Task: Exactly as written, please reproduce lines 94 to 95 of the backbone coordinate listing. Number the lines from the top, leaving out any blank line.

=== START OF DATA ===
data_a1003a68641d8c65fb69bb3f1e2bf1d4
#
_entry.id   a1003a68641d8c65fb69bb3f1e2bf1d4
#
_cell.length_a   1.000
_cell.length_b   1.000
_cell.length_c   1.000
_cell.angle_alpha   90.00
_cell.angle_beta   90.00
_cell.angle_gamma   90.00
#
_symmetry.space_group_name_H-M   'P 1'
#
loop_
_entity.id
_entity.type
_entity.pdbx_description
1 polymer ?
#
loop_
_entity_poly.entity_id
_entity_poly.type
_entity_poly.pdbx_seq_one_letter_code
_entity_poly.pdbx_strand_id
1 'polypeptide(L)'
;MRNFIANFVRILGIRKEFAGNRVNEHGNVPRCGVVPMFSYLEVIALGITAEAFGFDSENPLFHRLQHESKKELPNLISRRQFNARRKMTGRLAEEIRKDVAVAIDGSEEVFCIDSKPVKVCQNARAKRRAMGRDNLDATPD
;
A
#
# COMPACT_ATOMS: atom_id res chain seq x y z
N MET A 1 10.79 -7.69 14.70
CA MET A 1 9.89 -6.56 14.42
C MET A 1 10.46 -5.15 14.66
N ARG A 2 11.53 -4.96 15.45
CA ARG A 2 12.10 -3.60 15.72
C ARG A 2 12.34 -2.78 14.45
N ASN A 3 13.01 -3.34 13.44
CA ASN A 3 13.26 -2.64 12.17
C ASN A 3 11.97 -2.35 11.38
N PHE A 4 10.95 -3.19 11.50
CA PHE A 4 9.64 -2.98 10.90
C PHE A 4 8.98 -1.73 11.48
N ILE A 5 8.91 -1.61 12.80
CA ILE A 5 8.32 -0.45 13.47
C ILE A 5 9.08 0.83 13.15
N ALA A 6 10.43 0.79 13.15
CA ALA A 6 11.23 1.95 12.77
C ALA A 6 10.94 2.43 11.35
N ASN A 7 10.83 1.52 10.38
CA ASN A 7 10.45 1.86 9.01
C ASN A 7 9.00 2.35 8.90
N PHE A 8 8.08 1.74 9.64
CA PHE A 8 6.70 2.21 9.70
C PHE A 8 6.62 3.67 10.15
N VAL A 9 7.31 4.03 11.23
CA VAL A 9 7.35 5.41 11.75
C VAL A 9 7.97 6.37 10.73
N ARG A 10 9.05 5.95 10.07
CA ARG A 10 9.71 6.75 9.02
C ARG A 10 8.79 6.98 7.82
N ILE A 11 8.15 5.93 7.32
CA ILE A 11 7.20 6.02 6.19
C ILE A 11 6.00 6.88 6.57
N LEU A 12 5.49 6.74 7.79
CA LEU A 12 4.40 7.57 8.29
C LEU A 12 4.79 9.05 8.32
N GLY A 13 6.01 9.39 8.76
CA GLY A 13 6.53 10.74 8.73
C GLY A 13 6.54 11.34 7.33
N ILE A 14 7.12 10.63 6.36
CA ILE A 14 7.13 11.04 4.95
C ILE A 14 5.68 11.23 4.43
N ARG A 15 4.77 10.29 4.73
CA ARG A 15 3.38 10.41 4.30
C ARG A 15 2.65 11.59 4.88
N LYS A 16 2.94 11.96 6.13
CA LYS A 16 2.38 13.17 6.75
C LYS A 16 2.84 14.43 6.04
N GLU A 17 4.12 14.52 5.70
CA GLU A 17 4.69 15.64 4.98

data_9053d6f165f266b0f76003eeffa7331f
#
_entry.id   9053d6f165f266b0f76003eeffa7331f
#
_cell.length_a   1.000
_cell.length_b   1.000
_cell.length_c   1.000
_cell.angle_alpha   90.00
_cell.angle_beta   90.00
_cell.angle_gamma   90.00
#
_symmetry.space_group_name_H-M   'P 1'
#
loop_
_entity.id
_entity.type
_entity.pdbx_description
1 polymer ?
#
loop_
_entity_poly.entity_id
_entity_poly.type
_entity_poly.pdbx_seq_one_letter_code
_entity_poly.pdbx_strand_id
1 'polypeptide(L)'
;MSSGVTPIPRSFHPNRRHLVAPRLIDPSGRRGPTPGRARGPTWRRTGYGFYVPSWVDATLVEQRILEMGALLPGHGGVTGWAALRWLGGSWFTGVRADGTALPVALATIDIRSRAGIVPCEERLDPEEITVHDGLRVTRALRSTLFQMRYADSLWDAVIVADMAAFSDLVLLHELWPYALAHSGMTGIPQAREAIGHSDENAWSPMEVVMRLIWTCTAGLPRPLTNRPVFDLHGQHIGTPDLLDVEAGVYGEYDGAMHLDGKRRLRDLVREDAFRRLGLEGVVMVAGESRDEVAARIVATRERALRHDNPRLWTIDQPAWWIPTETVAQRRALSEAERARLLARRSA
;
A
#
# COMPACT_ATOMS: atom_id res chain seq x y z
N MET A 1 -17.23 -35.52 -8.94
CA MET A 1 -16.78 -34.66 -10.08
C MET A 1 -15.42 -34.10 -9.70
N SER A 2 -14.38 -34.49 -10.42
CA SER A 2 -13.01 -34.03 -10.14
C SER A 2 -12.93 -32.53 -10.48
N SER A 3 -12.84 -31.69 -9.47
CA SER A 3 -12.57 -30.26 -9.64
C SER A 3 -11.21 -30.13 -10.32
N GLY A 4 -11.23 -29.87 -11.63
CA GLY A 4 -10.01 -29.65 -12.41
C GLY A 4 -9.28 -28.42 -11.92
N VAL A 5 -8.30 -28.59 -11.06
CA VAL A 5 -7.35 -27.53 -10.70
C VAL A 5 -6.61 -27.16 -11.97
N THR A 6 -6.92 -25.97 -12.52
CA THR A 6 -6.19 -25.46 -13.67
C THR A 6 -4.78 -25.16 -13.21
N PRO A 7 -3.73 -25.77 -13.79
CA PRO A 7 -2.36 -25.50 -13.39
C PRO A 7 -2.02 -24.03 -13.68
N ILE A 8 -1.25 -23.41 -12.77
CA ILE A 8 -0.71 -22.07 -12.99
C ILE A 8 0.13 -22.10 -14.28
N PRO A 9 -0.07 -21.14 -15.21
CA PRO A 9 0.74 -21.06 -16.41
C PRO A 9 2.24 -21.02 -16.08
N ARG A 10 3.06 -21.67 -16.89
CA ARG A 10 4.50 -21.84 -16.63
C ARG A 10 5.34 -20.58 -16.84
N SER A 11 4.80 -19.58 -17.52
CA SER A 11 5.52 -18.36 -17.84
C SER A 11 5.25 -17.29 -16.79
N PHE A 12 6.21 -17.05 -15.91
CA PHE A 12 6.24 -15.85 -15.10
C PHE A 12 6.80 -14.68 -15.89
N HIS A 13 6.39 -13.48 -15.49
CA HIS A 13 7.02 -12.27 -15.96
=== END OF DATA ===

loop_
_entity.id